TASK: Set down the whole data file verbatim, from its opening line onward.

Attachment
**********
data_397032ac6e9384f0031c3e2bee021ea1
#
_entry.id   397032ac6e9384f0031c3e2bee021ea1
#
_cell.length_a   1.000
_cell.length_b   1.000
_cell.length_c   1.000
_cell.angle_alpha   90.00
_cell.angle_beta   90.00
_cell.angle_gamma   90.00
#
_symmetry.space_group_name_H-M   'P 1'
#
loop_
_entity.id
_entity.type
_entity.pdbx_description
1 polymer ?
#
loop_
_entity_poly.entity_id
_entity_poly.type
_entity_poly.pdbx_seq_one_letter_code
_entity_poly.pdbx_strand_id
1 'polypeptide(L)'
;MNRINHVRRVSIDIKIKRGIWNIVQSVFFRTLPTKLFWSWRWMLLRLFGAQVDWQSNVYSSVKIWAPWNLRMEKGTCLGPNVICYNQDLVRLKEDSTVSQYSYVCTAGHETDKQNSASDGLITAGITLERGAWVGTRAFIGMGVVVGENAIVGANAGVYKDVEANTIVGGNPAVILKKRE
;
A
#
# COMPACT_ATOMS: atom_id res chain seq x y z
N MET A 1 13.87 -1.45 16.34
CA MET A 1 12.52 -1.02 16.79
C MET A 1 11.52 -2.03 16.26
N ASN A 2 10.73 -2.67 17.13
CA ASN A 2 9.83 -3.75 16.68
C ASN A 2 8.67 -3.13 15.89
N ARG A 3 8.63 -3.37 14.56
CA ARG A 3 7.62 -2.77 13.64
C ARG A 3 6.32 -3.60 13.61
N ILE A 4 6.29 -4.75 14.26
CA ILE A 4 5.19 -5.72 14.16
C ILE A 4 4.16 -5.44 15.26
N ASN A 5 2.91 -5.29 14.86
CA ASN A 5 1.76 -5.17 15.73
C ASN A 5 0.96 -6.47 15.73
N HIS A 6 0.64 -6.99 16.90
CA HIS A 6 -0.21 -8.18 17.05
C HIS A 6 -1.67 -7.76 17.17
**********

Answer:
data_397032ac6e9384f0031c3e2bee021ea1
#
_entry.id   397032ac6e9384f0031c3e2bee021ea1
#
_cell.length_a   1.000
_cell.length_b   1.000
_cell.length_c   1.000
_cell.angle_alpha   90.00
_cell.angle_beta   90.00
_cell.angle_gamma   90.00
#
_symmetry.space_group_name_H-M   'P 1'
#
loop_
_entity.id
_entity.type
_entity.pdbx_description
1 polymer ?
#
loop_
_entity_poly.entity_id
_entity_poly.type
_entity_poly.pdbx_seq_one_letter_code
_entity_poly.pdbx_strand_id
1 'polypeptide(L)'
;MNRINHVRRVSIDIKIKRGIWNIVQSVFFRTLPTKLFWSWRWMLLRLFGAQVDWQSNVYSSVKIWAPWNLRMEKGTCLGPNVICYNQDLVRLKEDSTVSQYSYVCTAGHETDKQNSASDGLITAGITLERGAWVGTRAFIGMGVVVGENAIVGANAGVYKDVEANTIVGGNPAVILKKRE
;
A
#
# COMPACT_ATOMS: atom_id res chain seq x y z
N MET A 1 13.87 -1.45 16.34
CA MET A 1 12.52 -1.02 16.79
C MET A 1 11.52 -2.03 16.26
N ASN A 2 10.73 -2.67 17.13
CA ASN A 2 9.83 -3.75 16.68
C ASN A 2 8.67 -3.13 15.89
N ARG A 3 8.63 -3.37 14.56
CA ARG A 3 7.62 -2.77 13.64
C ARG A 3 6.32 -3.60 13.61
N ILE A 4 6.29 -4.75 14.26
CA ILE A 4 5.19 -5.72 14.16
C ILE A 4 4.16 -5.44 15.26
N ASN A 5 2.91 -5.29 14.86
CA ASN A 5 1.76 -5.17 15.73
C ASN A 5 0.96 -6.47 15.73
N HIS A 6 0.64 -6.99 16.90
CA HIS A 6 -0.21 -8.18 17.05
C HIS A 6 -1.67 -7.76 17.17